SET @Square = geometry::STGeomFromText('POLYGON((0 0, 0 100, 100 100, 100 0, 0 0))', 4326);
SET @Triangle = geometry::STGeomFromText('POLYGON((50 50,100 150,150 50, 50 50))', 4326);

SELECT @Square
UNION ALL
SELECT @Triangle

If you run the query above, you’ll see 2 objects appear: a square and a triangle. Both object overlap at a certain point, but they’re still 2 independent shapes.

 
Layer aggregation
Until now it’s just child’s play. Now we’re getting to the exiting stuff! How about combining the 2 previous objects into one big shape?

DECLARE @Square geometry,
		@Triangle geometry;

SET @Square = geometry::STGeomFromText('POLYGON((0 0, 0 100, 100 100, 100 0, 0 0))', 4326);
SET @Triangle = geometry::STGeomFromText('POLYGON((50 50,100 150,150 50, 50 50))', 4326);

SELECT @Square.STUnion(@Triangle)

Now you’ll see that both objects merged into one single object. This is a result of “joining” 2 objects or layers. By using the extended method STUnion on one of your shapes, you can add another shape to it. So in the case, the triangle is added to the square.

 
Layer intersection
But what if you want to know the part of the polygon that intersects? So which part of object 1 overlaps object 2? You can do this by using the STIntersection method:

DECLARE @Square geometry,
		@Triangle geometry;

SET @Square = geometry::STGeomFromText('POLYGON((0 0, 0 100, 100 100, 100 0, 0 0))', 4326);
SET @Triangle = geometry::STGeomFromText('POLYGON((50 50,100 150,150 50, 50 50))', 4326);

SELECT @Square.STIntersection(@Triangle)

Or maybe you want to know which part doesn’t overlap. Then you can query the difference of both objects:

DECLARE @Square geometry,
		@Triangle geometry;

SET @Square = geometry::STGeomFromText('POLYGON((0 0, 0 100, 100 100, 100 0, 0 0))', 4326);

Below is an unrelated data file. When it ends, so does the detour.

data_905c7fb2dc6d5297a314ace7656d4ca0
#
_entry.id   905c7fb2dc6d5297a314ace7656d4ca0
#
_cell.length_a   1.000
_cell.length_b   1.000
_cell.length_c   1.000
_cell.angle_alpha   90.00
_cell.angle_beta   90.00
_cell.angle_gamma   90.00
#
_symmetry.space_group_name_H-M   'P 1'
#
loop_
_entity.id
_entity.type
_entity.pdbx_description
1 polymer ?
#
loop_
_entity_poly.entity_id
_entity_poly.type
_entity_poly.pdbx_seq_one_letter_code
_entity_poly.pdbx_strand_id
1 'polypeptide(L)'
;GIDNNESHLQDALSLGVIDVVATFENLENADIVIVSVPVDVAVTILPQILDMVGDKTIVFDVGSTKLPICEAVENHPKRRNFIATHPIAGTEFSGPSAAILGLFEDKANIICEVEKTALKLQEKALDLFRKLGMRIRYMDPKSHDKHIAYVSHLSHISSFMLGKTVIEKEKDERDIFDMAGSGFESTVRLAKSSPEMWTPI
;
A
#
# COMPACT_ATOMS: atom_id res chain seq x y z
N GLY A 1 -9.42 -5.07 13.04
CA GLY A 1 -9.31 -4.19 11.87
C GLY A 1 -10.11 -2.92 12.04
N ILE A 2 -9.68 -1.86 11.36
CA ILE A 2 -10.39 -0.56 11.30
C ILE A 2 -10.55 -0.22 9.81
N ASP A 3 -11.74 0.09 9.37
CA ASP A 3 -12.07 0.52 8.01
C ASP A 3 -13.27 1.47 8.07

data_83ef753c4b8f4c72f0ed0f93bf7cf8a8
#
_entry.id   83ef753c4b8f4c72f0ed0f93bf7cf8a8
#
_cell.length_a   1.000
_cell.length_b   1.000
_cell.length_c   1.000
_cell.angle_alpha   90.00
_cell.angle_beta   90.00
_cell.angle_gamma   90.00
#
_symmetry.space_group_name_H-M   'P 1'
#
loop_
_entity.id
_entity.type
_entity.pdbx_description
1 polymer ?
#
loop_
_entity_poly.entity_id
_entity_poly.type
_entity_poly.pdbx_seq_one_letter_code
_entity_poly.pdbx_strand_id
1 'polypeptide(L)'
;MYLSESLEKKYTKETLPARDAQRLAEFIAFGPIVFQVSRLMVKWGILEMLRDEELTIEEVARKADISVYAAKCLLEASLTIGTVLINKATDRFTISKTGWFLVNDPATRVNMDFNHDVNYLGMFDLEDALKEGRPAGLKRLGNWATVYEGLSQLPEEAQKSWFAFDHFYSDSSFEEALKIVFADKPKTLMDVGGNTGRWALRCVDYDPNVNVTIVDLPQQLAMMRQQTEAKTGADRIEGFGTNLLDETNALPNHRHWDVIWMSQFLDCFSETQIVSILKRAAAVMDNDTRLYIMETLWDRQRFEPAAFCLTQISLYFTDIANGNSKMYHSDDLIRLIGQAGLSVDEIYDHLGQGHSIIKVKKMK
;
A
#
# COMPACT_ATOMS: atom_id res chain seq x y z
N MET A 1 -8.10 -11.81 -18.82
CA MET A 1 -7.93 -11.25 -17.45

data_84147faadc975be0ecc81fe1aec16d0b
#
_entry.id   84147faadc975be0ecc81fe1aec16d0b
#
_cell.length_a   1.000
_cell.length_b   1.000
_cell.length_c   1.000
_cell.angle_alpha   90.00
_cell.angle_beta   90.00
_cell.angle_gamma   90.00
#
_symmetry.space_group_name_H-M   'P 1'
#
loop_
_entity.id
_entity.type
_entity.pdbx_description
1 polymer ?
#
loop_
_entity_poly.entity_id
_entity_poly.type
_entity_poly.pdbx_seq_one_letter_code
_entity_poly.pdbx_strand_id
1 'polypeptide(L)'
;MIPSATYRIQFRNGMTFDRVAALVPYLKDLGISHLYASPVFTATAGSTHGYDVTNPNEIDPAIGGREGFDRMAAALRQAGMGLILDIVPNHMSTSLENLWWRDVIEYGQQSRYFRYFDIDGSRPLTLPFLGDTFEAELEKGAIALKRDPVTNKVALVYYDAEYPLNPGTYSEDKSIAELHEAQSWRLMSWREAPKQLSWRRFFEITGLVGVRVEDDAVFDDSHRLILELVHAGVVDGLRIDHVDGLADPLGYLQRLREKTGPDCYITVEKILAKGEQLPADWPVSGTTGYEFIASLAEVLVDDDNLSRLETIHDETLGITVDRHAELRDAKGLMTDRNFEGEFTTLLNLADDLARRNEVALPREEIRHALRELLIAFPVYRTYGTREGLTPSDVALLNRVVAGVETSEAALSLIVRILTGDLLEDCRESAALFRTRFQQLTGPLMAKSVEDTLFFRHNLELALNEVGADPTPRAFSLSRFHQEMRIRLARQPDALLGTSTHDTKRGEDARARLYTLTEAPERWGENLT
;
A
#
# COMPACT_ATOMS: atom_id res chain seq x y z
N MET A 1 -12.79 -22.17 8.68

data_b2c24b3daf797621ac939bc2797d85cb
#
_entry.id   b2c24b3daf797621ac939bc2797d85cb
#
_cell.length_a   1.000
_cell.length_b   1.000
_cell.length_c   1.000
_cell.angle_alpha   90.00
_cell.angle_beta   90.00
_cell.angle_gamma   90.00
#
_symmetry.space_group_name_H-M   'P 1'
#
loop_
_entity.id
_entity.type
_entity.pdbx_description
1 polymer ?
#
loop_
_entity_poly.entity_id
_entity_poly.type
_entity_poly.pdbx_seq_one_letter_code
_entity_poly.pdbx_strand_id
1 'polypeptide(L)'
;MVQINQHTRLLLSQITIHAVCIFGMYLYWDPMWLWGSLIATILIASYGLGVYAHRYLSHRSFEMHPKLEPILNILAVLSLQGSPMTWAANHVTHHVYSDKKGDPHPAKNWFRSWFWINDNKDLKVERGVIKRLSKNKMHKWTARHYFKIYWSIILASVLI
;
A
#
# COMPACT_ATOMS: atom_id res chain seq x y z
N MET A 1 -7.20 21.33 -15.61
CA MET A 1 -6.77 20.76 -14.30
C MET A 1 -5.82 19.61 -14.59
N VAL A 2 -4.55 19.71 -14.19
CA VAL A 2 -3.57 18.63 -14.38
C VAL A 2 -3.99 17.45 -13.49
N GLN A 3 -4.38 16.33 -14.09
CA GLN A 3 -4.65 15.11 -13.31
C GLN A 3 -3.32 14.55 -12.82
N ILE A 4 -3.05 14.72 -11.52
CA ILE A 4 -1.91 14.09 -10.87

SET @Triangle = geometry::STGeomFromText('POLYGON((50 50,100 150,150 50, 50 50))', 4326);

SELECT @Square.STSymDifference(@Triangle)

 
Center
As you see, there are many really cool things you can do with spatial data. One other I want to show you is how to determine the center of your object. Instead of calculating it yourself, you can use a method called STCentroid:

DECLARE @Square geometry;

SET @Square = geometry::STGeomFromText('POLYGON((0 0, 0 100, 100 100, 100 0, 0 0))', 4326);

SELECT @Square
UNION ALL
SELECT @Square.STCentroid().STBuffer(10)

Just to keep it visual, I’ve added a buffer to the center point. What STBuffer does, is adding a radial to the selected object. So in this case, it created a radial around the center point.

If you didn’t draw that extra radial, it would literally just be a pixel on your screen. So by adding a buffer around the center, it’s still visible. But it’s only for visual purposes, and isn’t required to make this query work.

 
Other possibilities
Another thing I wanted to show, is a really awesome polygon made by one of my colleagues: Johannes Tedjaatmadja (@JTedjaatmadja). You have to see it for yourself, because posting it would spoil the surprise. You can download it from here. And I must say, this’ll be one to make Mladen Prajdic (Blog | @MladenPrajdic) proud! ;)